I also had a nice chat and a coffee with good friend Peter Riley who is running the Wargamer Collection Calculator (I have discussed them before on the blog, here) that now features a wargames directory with more than 1,000 traders, clubs and societies – is your club on it?  Their base offer is in effect a collection manager where you can log you wargames collection in words and pictures with some high level estimate of its potential worth – perhaps for the purpose of using this as a basis for a separate insurance of your collection.  Even if you do not want to insure your collection you could perhaps use it as a collection manager. Registration is free.  Check them out here.

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…I think that represents a biased but still fair sample of Salute goodies!  I forgot the Daleks, here we go.

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Horka 1708 update – Swedish Infantry and Artillery thoughts

I have been working away with the Horka project and here is the Swedish Infantry contingent. 28 bases (compared to the 64 Russian ones, presented earlier here).

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I am also working on Artillery and have come to some kind of compromise for artillery. The Russian used a lot of smaller artillery pieces – battalion guns.  In the accounts of Poltava once of the key elements is the Russian Artillery ripping away the advancing Swedes, changing to shrapnel for the last 200 meters.  Placing a few cannons on the sides, as is the typical set-up, where the cannons representing 8 to 16 pieces of something like are shown as two bases on the sides, that does not really convey the story.  So I will use thin frontage bases (15mm wide)  and put them between the Russian battalions to illustrate these pieces.  It may be overkill from a ratio vs model count – but we can deal with this and having a quick glance at the way it looks I do not think there is a way back.  More about artillery in a later post.  This was just me getting carried away!

 

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Fire!
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Looks good enough for me!

 

/ Hope that was of some interest!

 

 

 

 

 

 

 

 

 

 

 

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Boxing up the Winter War for a while

Second blog update today, as I was a week behind due to various reasons…

I made a New Year resolution of getting my Winter War progressed and I think I have done so during January and February (if you go back and check some of the previous blogs). However it is time to box it up for now and progress with the hobby day job of getting ready for Joy of Six this year – I have no idea about my current progress on this project as I do some stuff on it every now and then. I will spend the next few weeks getting this back on track – I suspect that I will need to paint a fair few Swedish infantry units.  So the Winter war gets packed away …. (links to the relevant blog entries forming part of the winter war stuff at the end of this blog posting).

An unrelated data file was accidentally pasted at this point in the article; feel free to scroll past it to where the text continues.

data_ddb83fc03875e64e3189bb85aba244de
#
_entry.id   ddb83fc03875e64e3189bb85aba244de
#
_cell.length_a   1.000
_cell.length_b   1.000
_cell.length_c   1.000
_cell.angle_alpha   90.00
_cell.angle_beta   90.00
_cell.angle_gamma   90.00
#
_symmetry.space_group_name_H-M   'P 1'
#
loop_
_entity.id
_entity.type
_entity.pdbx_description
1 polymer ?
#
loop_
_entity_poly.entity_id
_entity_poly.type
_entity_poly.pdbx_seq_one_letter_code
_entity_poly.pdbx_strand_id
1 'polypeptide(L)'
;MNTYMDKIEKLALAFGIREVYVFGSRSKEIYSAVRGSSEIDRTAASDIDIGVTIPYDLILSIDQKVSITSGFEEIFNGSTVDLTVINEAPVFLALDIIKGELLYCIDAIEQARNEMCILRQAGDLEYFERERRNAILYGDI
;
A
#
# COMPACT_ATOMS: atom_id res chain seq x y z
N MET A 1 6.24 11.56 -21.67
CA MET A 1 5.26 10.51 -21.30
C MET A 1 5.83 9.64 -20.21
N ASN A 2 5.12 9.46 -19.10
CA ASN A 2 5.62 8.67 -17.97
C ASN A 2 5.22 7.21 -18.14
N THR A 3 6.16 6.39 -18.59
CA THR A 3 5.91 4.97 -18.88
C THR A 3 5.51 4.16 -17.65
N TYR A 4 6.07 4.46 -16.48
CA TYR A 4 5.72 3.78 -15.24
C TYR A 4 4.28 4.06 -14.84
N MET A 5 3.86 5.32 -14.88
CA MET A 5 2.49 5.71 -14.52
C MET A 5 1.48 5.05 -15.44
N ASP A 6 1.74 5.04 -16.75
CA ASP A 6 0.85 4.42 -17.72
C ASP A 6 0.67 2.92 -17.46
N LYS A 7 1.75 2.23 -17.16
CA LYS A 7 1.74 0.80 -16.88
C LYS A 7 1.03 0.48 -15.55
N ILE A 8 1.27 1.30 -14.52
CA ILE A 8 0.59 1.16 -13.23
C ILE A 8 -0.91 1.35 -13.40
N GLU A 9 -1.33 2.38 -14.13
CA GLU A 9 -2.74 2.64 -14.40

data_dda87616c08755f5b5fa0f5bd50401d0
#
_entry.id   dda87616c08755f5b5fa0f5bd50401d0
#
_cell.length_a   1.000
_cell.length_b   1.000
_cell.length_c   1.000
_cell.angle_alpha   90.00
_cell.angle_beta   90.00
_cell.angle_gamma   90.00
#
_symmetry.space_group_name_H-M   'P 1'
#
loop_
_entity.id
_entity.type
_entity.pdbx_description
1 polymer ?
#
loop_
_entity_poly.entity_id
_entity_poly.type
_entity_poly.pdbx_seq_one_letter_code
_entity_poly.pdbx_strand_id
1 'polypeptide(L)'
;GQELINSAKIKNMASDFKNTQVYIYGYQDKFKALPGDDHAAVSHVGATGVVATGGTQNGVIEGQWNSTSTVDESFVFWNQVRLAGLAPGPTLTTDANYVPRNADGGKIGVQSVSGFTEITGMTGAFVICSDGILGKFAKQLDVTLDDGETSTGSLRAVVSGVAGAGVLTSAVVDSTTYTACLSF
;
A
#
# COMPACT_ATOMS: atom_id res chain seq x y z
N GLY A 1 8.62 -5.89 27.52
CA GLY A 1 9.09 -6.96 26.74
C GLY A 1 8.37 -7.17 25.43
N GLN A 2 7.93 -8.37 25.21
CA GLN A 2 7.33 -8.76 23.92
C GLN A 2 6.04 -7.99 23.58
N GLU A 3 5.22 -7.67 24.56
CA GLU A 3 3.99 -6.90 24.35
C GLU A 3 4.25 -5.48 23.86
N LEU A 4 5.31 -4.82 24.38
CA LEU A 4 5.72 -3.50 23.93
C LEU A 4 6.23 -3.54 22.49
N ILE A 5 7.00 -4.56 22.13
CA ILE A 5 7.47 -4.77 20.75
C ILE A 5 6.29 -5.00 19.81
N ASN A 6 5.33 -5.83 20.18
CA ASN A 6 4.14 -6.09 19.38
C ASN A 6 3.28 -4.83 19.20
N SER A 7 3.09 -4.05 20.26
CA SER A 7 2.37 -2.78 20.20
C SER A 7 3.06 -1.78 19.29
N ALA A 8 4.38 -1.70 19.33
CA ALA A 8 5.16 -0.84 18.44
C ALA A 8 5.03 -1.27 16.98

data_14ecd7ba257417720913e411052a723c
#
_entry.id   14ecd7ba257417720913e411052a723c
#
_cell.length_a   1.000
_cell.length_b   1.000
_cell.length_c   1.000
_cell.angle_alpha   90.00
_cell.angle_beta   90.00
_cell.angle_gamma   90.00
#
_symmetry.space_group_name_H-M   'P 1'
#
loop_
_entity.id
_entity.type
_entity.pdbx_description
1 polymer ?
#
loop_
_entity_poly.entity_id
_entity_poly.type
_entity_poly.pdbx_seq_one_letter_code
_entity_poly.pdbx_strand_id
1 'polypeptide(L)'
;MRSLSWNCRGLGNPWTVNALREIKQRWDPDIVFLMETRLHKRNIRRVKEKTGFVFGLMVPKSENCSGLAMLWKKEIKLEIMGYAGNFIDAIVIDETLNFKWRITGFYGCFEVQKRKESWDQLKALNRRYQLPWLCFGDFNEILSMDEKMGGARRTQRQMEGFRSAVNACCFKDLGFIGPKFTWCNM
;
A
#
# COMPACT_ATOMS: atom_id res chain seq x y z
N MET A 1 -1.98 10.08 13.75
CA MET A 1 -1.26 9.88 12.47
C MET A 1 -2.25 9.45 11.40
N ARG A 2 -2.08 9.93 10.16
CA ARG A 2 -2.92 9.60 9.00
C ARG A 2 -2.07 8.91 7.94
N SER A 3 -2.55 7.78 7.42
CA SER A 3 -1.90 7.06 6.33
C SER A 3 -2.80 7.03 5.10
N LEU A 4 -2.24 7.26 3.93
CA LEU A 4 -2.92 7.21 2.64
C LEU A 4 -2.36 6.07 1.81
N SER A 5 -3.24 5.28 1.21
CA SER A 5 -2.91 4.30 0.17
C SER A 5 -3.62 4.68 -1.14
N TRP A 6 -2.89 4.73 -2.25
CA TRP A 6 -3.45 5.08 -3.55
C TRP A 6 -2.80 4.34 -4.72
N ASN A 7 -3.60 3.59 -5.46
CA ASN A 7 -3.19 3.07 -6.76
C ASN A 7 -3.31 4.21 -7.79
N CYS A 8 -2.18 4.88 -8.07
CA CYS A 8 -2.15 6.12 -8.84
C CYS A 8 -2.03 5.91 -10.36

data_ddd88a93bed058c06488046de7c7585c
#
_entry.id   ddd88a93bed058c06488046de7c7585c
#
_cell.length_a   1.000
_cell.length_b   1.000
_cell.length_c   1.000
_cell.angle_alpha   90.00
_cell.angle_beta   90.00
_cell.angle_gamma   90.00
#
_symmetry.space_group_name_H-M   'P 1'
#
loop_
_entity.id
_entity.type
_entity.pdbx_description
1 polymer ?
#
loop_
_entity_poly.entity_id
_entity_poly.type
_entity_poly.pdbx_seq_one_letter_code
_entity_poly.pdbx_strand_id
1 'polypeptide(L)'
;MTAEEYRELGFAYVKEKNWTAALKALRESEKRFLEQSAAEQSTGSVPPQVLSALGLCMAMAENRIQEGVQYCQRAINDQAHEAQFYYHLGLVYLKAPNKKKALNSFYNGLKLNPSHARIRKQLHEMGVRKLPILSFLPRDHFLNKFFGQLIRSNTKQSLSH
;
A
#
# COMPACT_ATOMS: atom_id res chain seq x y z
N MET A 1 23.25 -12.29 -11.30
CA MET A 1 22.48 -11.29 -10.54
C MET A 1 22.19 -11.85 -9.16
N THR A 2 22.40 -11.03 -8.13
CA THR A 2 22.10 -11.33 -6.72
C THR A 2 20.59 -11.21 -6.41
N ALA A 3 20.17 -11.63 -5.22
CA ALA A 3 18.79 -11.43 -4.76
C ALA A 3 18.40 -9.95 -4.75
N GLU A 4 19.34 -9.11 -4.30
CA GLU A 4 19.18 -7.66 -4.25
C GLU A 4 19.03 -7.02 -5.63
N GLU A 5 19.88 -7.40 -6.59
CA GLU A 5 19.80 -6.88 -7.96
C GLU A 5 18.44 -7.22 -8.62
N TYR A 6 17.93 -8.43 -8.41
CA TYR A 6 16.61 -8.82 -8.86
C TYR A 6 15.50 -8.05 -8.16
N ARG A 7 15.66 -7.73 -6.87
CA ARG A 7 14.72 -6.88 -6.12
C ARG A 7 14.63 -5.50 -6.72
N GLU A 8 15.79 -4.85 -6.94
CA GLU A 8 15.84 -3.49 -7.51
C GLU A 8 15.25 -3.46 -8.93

….and the 6mm Great Northern War is back in focus.

However before the snow melts let us have a look at some of the Winter War stuff I have been working on since the last Winter War blog update 2 weeks ago.  First some road tiles and then a log fire.

 

Doing Winter Roads

I wanted to make some wintery roads and got myself some self-adhesive vinyl planks.  I have used these before and they come in 3 foot lengths. At these lengths they are fragile and can easily snap but it allows the creation of longer pieces – which I like. If I am not careful enough I have to make a new one! – no problem.  You could make shorter lengths if you are worried about handling and storing them.

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About a tenner from Wickes – 7 planks.

The width of the Raate road was 5m (so in 15mm the same as 50mm).  The planks are 150mm so I used the whole plank width to be able to model the cleared sides of the road as well as the elevated road surface in the middle. I did this by cutting 50mm wide lengths from a plank and sticking them on the top of the base plank I was doing.

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Like this!

Then I mixed some brown emulsion, caulk (decorators  filler, or alternatively an acrylic sealant), bird sand until I get a Nutella like consistency!

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Then I covered the roads with the brown mix, I added some extra sand on the sides and added some tyre tracks with a kebab stick.

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Then I let it dry for a an evening and then shook of any excess sand and trimmed the sides to make them less straight.

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Then I drybrushed the road sections with white acrylic hobby paint.

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Then I added (on the sides of the road only) the snow flock mixed with mod podge (matt) or PVA glue and a dash of white paint (acrylic) – I think I prefer the mod podge but pva glue is more affordable.  On the top of the road surface I use mod podge mixed 1 to 2.5 with Water (you could use PVA instead of Mod Podge) and sprinkle some snow flock over it (I did not include any acrylic paint in the mix that went of the road).  Let it dry and apply some Varnish on top (matte variety).

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Looks pretty good to me!

 

Log fire prototype